Health. The Senate Appropriations Committee approved its FY 2012 Labor, Health and Human Services, and Education spending bill last week. The bill included $30.5 billion for the National Institutes of Health (NIH), $190 million less than FY 2011. Senator Moran (R-KS) attempted to restore the $190 million in NIH funding during the full Committee markup, but this amendment did not pass. The spending bill also included language that would help establish the National Center for Advancing Translational Science (NCATS), a priority of NIH Director Francis Collins.
Immigration. The Department of Homeland Security (DHS) announced a new study to help streamline the international student visa process to help foreign students study in the United States. In announcing the initiative, Secretary of Homeland Security Napolitano stated “Attracting the best and brightest international talent to our colleges and universities is an important part of our nation’s economic, scientific and technological innovation and competitiveness.”
Leadership. Senator Lamar Alexander (R-TN) announced last week that he would be stepping down from his #3 position in the U.S. Senate leadership. Alexander, a former U.S. Education Secretary, University of Tennessee president, and professor at Harvard’s School of Government, is a vocal supporter of research and education and currently serves on the Health, Education, Labor & Pensions Committee (HELP) and as Ranking Member of the Energy and Water Development Appropriations Subcommittee. In his statement, Alexander noted that “stepping down from leadership will liberate me to spend more time working to achieve results on the issues I care the most about….That means stopping runaway regulations and spending. But it also means setting priorities—confronting the timidity that allows runaway health care spending to squeeze out research, scholarships, roads and other government functions that make it cheaper and easier to create jobs. ”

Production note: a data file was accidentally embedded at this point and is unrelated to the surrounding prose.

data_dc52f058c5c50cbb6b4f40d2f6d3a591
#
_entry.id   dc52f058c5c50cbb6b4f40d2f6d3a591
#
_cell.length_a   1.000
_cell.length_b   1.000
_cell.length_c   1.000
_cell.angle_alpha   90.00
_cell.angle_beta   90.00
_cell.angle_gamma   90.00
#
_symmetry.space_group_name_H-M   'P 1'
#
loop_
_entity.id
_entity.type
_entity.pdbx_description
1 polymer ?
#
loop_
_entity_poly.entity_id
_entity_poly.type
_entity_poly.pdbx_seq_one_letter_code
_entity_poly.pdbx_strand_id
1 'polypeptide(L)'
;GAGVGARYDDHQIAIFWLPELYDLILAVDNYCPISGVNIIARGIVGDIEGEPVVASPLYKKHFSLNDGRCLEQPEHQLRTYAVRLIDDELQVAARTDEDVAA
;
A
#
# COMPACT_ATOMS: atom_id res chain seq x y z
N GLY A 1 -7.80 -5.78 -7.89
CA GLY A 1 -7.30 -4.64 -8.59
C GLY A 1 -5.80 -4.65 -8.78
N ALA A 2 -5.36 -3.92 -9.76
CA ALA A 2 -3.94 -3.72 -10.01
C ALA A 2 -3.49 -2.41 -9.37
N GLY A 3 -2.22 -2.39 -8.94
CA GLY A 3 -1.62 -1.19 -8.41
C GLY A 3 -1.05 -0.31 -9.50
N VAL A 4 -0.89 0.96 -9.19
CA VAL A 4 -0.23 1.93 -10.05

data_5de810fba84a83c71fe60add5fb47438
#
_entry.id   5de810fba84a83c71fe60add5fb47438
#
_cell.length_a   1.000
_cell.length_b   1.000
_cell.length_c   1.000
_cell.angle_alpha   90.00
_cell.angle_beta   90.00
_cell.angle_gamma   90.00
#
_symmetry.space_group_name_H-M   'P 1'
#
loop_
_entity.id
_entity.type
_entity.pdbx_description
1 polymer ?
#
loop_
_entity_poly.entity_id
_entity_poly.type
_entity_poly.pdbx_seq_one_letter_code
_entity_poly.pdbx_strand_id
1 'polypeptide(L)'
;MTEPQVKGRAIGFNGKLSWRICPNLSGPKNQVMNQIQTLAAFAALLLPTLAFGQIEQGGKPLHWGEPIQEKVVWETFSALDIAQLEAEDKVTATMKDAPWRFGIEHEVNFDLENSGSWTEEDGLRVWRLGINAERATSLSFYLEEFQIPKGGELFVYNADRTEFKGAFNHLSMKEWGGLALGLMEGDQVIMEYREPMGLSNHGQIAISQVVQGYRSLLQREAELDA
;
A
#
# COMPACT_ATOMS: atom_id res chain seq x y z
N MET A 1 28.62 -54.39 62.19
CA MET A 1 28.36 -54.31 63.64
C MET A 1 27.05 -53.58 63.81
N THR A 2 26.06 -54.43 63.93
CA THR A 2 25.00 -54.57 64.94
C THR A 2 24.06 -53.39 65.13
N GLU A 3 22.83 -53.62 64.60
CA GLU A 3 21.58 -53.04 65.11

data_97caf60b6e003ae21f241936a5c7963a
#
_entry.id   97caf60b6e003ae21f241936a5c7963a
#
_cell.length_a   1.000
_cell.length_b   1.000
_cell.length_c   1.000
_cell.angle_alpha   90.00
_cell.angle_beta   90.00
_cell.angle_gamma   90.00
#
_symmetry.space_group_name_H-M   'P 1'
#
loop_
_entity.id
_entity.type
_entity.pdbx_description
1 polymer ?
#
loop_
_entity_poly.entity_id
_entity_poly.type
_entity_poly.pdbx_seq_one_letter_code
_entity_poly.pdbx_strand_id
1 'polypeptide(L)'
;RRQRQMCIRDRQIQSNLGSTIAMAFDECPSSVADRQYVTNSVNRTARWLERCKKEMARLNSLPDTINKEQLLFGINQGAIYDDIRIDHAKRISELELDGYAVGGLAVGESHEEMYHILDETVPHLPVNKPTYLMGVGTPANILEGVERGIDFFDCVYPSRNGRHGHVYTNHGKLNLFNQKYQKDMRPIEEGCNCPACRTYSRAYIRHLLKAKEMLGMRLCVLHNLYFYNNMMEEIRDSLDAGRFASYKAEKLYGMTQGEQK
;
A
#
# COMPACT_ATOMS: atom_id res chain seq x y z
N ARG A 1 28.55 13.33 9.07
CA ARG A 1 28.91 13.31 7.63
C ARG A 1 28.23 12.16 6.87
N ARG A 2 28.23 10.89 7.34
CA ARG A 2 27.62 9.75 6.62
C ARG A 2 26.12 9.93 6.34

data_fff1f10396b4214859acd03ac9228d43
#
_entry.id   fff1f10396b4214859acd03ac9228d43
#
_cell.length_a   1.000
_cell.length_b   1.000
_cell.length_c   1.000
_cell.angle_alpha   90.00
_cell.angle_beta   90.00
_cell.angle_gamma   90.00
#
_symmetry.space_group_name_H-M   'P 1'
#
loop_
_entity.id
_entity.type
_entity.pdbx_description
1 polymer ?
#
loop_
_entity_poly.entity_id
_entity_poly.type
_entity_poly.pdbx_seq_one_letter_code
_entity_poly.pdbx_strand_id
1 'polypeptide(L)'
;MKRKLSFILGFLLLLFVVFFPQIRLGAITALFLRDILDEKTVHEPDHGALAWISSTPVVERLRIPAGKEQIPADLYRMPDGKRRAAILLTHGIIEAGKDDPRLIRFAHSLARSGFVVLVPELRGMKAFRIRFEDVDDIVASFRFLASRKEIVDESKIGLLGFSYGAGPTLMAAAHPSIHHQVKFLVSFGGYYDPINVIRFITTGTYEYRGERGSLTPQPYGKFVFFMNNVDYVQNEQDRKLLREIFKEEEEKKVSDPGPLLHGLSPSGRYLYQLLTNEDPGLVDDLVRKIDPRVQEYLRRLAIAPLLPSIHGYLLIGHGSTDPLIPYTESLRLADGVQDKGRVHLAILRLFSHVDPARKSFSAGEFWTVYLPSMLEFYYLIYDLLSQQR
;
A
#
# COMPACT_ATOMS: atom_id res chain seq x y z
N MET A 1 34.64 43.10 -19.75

In an op-ed in The Hill, Rosa De Lauro (D-CT) argues the importance of biomedical research and protecting funding for the NIH. The title of the op-ed, “No such thing as a one-year cut for medical researchers” undermines the point that even a one-year cut in funding for research programs can have a drastic effect on the entire pipeline.
What’s on Deck
With both chambers scheduled to be on recess this week, there are no hearings scheduled.
On Wednesday, the Organisation for Economic Co-operation and Development (OECD) will hold a Capitol Hill briefing on it’s Science, Technology and Industry Scoreboard 2011 at 12:30 in Rayburn House Office building Room 2325.